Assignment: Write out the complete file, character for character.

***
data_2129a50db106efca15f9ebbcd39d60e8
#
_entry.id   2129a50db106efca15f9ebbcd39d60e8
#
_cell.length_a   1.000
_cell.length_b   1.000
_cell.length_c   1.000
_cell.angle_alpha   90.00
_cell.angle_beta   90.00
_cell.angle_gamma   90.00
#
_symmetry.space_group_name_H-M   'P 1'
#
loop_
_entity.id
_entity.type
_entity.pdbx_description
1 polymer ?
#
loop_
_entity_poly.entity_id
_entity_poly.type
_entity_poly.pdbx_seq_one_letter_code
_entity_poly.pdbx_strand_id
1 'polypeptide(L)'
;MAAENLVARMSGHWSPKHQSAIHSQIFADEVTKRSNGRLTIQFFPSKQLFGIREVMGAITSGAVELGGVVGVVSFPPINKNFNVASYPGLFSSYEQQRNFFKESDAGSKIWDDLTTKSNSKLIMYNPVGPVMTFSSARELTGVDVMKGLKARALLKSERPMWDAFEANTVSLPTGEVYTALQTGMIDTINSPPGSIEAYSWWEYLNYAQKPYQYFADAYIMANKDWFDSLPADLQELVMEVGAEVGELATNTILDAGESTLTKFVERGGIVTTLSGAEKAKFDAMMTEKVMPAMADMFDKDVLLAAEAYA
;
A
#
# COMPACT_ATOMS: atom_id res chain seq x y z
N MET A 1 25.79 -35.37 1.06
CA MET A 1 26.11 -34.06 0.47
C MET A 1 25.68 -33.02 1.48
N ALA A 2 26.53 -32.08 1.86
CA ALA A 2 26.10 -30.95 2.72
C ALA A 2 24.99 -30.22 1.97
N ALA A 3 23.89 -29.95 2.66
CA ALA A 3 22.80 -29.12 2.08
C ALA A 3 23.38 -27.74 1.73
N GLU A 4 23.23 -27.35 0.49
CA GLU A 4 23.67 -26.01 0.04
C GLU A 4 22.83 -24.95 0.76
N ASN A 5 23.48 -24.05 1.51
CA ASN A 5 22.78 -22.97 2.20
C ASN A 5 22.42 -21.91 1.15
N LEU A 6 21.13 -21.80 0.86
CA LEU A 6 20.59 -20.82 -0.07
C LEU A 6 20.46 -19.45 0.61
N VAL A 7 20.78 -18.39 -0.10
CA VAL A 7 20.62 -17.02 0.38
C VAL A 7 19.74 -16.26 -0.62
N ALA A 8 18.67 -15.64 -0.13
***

data_2129a50db106efca15f9ebbcd39d60e8
#
_entry.id   2129a50db106efca15f9ebbcd39d60e8
#
_cell.length_a   1.000
_cell.length_b   1.000
_cell.length_c   1.000
_cell.angle_alpha   90.00
_cell.angle_beta   90.00
_cell.angle_gamma   90.00
#
_symmetry.space_group_name_H-M   'P 1'
#
loop_
_entity.id
_entity.type
_entity.pdbx_description
1 polymer ?
#
loop_
_entity_poly.entity_id
_entity_poly.type
_entity_poly.pdbx_seq_one_letter_code
_entity_poly.pdbx_strand_id
1 'polypeptide(L)'
;MAAENLVARMSGHWSPKHQSAIHSQIFADEVTKRSNGRLTIQFFPSKQLFGIREVMGAITSGAVELGGVVGVVSFPPINKNFNVASYPGLFSSYEQQRNFFKESDAGSKIWDDLTTKSNSKLIMYNPVGPVMTFSSARELTGVDVMKGLKARALLKSERPMWDAFEANTVSLPTGEVYTALQTGMIDTINSPPGSIEAYSWWEYLNYAQKPYQYFADAYIMANKDWFDSLPADLQELVMEVGAEVGELATNTILDAGESTLTKFVERGGIVTTLSGAEKAKFDAMMTEKVMPAMADMFDKDVLLAAEAYA
;
A
#
# COMPACT_ATOMS: atom_id res chain seq x y z
N MET A 1 25.79 -35.37 1.06
CA MET A 1 26.11 -34.06 0.47
C MET A 1 25.68 -33.02 1.48
N ALA A 2 26.53 -32.08 1.86
CA ALA A 2 26.10 -30.95 2.72
C ALA A 2 24.99 -30.22 1.97
N ALA A 3 23.89 -29.95 2.66
CA ALA A 3 22.80 -29.12 2.08
C ALA A 3 23.38 -27.74 1.73
N GLU A 4 23.23 -27.35 0.49
CA GLU A 4 23.67 -26.01 0.04
C GLU A 4 22.83 -24.95 0.76
N ASN A 5 23.48 -24.05 1.51
CA ASN A 5 22.78 -22.97 2.20
C ASN A 5 22.42 -21.91 1.15
N LEU A 6 21.13 -21.80 0.86
CA LEU A 6 20.59 -20.82 -0.07
C LEU A 6 20.46 -19.45 0.61
N VAL A 7 20.78 -18.39 -0.10
CA VAL A 7 20.62 -17.02 0.38
C VAL A 7 19.74 -16.26 -0.62
N ALA A 8 18.67 -15.64 -0.13